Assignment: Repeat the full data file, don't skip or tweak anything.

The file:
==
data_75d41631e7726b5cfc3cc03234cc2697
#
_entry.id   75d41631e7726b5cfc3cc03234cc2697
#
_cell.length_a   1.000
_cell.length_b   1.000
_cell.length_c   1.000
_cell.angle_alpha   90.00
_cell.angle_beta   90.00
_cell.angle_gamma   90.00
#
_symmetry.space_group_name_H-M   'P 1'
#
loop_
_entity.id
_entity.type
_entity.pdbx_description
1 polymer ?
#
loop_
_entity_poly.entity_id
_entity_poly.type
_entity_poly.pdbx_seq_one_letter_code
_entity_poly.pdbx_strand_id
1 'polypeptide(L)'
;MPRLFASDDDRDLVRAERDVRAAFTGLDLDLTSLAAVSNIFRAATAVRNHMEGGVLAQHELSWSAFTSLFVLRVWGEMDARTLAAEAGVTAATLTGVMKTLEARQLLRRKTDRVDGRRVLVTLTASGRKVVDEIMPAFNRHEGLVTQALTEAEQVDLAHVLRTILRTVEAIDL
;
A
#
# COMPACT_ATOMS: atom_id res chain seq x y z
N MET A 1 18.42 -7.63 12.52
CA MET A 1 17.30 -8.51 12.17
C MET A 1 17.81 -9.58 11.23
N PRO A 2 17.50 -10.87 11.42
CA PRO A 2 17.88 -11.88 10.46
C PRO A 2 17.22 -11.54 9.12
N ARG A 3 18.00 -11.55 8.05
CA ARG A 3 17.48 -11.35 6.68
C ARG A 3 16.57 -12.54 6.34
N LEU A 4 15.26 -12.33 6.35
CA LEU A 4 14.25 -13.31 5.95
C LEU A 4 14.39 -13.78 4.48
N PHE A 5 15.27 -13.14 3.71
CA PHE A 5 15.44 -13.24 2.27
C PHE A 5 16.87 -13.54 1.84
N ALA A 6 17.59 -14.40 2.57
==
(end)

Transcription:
data_75d41631e7726b5cfc3cc03234cc2697
#
_entry.id   75d41631e7726b5cfc3cc03234cc2697
#
_cell.length_a   1.000
_cell.length_b   1.000
_cell.length_c   1.000
_cell.angle_alpha   90.00
_cell.angle_beta   90.00
_cell.angle_gamma   90.00
#
_symmetry.space_group_name_H-M   'P 1'
#
loop_
_entity.id
_entity.type
_entity.pdbx_description
1 polymer ?
#
loop_
_entity_poly.entity_id
_entity_poly.type
_entity_poly.pdbx_seq_one_letter_code
_entity_poly.pdbx_strand_id
1 'polypeptide(L)'
;MPRLFASDDDRDLVRAERDVRAAFTGLDLDLTSLAAVSNIFRAATAVRNHMEGGVLAQHELSWSAFTSLFVLRVWGEMDARTLAAEAGVTAATLTGVMKTLEARQLLRRKTDRVDGRRVLVTLTASGRKVVDEIMPAFNRHEGLVTQALTEAEQVDLAHVLRTILRTVEAIDL
;
A
#
# COMPACT_ATOMS: atom_id res chain seq x y z
N MET A 1 18.42 -7.63 12.52
CA MET A 1 17.30 -8.51 12.17
C MET A 1 17.81 -9.58 11.23
N PRO A 2 17.50 -10.87 11.42
CA PRO A 2 17.88 -11.88 10.46
C PRO A 2 17.22 -11.54 9.12
N ARG A 3 18.00 -11.55 8.05
CA ARG A 3 17.48 -11.35 6.68
C ARG A 3 16.57 -12.54 6.34
N LEU A 4 15.26 -12.33 6.35
CA LEU A 4 14.25 -13.31 5.95
C LEU A 4 14.39 -13.78 4.48
N PHE A 5 15.27 -13.14 3.71
CA PHE A 5 15.44 -13.24 2.27
C PHE A 5 16.87 -13.54 1.84
N ALA A 6 17.59 -14.40 2.57